Developing countries are risk of becoming a dumping ground for e-waste unless there are effective controls in place to stop Western countries from "passing the toxic buck".
So said analyst firm Gartner in a new report entitled 'Emerging Markets Are Becoming Dumping Grounds for Secondary PCs'.
"Although reuse must be considered preferable to most other forms of waste management, without effective controls, exports for reuse can be an excuse for dumping, and even in the best case result in 'passing the toxic buck' to emerging economies, which are seldom equipped to deal with this problem in an environmentally and socially responsible way," said Meike Escherich, principal research analyst at Gartner.
According to Gartner 37 million secondary PCs were refurbished and exported to emerging markets during 2008, and it is predicting that this number will rise to 69 million by 2012.
Until recently, old IT equipment usually headed to the nearest local landfill, but in 2007 the European Union's Waste Electrical and Electronic Equipment (WEEE) directive became law in the UK which stated that e-waste must be dismantled or recycled by specialist contractors because of its toxic content.
Earlier this year however, an investigation revealed that thousands of computers and other e-waste items in the UK were still being packaged into cargo containers and shipped illegally to African countries.
Gartner says that these 'secondary PCs' will eventually need to be disposed of. In 2007, nearly 68 million secondary PCs had to be discarded worldwide. In emerging countries, approximately 15 million secondary PCs had to be discarded in 2007. Gartner estimates that by 2012, emerging countries will need to dispose of a total of 30 million secondary PCs annually.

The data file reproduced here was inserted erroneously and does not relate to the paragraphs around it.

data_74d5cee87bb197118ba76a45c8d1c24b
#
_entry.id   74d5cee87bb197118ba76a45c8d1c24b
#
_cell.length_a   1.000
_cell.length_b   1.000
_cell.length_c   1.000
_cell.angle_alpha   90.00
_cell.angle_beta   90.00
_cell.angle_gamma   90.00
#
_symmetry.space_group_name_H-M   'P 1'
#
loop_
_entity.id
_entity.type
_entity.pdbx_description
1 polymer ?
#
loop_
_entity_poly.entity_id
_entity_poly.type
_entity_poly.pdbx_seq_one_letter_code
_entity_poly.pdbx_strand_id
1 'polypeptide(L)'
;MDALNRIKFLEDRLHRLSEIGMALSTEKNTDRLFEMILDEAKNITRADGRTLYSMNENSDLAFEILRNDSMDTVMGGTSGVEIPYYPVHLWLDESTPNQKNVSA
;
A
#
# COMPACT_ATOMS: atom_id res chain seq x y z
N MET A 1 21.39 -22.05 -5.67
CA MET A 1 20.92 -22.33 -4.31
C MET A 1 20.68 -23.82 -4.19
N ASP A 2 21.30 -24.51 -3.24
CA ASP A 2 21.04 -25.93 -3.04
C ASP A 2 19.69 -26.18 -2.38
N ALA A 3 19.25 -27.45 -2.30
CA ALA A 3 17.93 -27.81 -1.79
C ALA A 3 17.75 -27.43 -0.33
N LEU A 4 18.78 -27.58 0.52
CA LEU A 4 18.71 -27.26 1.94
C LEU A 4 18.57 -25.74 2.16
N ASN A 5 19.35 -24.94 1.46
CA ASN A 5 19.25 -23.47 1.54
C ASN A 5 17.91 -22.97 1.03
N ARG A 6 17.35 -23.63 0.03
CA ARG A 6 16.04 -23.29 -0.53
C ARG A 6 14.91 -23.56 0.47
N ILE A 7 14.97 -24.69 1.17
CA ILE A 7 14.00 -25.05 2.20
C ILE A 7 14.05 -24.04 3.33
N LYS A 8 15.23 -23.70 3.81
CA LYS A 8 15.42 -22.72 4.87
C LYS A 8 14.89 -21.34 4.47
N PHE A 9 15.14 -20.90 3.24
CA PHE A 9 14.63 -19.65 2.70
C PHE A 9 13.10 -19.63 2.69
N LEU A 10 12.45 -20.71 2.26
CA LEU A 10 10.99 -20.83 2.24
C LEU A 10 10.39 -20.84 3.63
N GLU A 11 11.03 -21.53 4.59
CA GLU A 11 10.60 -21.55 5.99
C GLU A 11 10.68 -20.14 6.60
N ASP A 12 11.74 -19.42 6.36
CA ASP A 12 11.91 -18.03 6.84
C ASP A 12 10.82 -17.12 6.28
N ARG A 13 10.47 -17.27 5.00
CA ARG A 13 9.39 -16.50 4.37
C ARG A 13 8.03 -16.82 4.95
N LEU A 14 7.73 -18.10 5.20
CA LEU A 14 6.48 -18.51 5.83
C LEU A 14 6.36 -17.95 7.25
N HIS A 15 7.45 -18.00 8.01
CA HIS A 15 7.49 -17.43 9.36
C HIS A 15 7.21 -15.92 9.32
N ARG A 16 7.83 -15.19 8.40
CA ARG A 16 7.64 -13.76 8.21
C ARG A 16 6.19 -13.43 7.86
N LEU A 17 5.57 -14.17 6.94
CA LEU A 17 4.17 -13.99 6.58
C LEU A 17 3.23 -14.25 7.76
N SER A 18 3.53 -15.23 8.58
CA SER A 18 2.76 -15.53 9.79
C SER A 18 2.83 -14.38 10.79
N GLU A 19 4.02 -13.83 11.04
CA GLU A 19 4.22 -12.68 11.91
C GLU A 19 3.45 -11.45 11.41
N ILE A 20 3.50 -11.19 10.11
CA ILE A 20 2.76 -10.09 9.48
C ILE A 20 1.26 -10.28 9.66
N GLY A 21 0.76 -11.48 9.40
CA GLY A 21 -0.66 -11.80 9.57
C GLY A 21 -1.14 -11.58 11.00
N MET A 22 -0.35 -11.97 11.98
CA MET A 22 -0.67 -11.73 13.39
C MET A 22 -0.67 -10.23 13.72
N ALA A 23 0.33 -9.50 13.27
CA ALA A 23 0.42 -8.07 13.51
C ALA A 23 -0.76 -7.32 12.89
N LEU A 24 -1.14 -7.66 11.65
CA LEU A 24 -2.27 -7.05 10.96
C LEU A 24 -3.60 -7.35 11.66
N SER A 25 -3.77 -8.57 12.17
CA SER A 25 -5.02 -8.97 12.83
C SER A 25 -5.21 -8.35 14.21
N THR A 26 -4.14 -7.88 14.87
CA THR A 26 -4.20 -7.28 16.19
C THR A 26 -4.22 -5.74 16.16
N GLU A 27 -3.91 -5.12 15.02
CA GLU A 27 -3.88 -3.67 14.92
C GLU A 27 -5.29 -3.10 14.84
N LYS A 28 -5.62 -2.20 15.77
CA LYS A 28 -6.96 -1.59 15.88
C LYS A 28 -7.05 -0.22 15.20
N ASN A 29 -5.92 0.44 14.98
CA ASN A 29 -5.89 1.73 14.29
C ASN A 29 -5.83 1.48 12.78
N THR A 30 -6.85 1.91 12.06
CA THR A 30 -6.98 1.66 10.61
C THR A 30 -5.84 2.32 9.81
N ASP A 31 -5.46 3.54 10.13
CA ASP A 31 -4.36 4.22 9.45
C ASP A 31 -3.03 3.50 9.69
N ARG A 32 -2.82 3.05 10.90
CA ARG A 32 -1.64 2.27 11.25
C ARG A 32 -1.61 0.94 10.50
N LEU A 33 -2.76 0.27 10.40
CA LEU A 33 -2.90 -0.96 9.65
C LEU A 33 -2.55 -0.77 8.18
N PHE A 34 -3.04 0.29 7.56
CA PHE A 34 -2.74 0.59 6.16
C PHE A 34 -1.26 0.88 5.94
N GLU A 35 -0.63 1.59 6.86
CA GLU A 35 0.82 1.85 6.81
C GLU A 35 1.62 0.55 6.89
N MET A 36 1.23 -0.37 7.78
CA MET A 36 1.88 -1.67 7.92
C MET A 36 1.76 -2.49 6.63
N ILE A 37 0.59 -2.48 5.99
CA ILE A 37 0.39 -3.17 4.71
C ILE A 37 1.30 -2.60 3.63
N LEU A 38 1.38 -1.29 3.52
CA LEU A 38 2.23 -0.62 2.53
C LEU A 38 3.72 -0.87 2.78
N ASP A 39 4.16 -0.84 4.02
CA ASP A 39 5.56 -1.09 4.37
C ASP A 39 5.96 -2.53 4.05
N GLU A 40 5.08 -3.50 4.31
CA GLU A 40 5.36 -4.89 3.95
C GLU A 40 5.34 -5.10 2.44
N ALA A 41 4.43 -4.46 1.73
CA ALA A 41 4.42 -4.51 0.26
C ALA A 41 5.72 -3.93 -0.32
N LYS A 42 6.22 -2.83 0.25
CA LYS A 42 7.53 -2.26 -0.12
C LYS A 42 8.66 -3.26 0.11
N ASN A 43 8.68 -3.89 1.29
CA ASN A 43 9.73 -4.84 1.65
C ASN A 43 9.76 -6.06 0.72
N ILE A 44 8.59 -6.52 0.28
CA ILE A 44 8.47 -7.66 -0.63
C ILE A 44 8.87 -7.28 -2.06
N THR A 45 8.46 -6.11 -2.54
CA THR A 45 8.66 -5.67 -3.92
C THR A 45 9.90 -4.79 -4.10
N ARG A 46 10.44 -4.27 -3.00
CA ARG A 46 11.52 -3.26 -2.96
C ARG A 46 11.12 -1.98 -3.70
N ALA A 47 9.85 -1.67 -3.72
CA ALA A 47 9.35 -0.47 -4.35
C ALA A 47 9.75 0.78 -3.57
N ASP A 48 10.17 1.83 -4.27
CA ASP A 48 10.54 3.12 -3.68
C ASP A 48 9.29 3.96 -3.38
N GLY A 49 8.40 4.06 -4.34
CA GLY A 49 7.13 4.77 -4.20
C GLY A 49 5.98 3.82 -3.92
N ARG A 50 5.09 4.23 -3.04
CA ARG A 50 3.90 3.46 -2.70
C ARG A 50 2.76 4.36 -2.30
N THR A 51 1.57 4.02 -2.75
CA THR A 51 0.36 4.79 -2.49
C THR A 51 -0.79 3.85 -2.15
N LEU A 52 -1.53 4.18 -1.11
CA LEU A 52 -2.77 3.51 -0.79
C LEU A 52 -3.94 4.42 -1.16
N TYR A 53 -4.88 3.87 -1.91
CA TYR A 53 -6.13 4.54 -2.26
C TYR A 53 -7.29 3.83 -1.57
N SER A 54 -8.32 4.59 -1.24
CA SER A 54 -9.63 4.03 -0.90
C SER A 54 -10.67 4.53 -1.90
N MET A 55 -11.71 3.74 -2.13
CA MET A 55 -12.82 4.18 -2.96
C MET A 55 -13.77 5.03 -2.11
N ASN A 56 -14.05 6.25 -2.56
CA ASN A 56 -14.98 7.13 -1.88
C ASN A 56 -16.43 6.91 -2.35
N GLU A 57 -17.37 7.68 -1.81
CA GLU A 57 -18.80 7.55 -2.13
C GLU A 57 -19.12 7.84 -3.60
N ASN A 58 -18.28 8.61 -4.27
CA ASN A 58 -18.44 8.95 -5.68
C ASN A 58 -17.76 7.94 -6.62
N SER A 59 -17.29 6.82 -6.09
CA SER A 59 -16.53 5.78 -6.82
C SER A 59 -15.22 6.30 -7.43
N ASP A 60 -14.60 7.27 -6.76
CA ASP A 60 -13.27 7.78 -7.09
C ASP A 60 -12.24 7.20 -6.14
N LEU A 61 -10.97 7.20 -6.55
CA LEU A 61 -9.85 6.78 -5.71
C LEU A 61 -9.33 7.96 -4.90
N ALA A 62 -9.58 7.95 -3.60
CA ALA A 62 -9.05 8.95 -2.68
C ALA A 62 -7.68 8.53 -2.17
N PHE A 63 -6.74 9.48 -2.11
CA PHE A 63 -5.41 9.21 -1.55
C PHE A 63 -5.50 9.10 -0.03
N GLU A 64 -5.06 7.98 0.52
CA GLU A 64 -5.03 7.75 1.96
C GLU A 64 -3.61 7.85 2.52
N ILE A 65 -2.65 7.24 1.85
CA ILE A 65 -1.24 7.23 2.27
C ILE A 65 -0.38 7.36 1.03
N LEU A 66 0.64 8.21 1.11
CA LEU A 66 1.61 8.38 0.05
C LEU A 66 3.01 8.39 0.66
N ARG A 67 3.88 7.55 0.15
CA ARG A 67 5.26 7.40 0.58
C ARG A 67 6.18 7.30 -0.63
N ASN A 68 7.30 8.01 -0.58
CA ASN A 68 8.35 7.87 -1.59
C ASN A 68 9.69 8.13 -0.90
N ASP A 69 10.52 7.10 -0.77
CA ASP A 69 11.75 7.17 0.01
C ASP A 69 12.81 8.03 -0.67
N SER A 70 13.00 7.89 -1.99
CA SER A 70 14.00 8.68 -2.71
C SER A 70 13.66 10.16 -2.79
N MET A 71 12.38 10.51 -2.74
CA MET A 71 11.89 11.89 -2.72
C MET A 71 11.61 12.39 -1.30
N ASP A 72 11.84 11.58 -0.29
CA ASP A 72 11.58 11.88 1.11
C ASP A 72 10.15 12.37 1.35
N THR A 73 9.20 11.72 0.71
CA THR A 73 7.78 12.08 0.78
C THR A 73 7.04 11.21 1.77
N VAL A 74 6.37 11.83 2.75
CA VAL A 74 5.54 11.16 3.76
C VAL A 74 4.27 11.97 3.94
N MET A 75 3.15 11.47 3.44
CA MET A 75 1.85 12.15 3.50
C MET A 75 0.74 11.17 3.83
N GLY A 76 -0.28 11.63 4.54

"Without action, OEMs will find that an increasing number of their PCs will either end up in landfills or find their way into illegal or badly set up private 'workshops' for dismantling," Escherich said. "Neither will be advantageous for a vendor's 'green' credentials."
Gartner says that although some exported used PCs are handled responsibly in demand countries with effective regulatory regimes and by companies with advanced technologies, many end up in developing countries where they are frequently handled and disposed of unsafely. Emerging economies often lack the capacity to safely handle and dispose of used PCs, and extremely low labour costs and lack of environmental controls make unsafe recycling commonplace.
A leading exporter of refurbished IT equipment agrees, but feels Gartner should be encouraging PC makers to invest in recycling infrastructure in developing countries. Computer Aid International describes itself as the world's largest non-profit supplier of computers to developing countries. Next month, it expects to ship its 150,000 refurbished PC.
"It is correct to be concerned that emerging countries at risk of become a dumping ground for e-waste," said Tony Roberts, founder and chief executive of Computer Aid. "The key word is e-waste. We take a three or four year old computers, separate out the good pieces, and refurbish them so they can be used for another three or four years [in a developing country]." Broken or useless kit is recycled within the EC.
"Gartner should encourage the OEMs to put end of life recycling capabilities in place in Africa and the developing markets, in the same way they do so in Europe," he said.
"In Europe they pass the cost of recycling old computers onto the customer," he said. "We pay £5 ($8.26) more for each PC we buy in order to finance end of life recycling. PC makers that talk proudly of recycling in Europe, should be encouraged to do the same in Africa and South America."
"They pay [indirectly] for end of life recycling with European borders, but unfortunately their responsibility stops once they get to the Rock of Gibraltar. There should be legislation so they have to contribute to recycling of old equipment in those markets."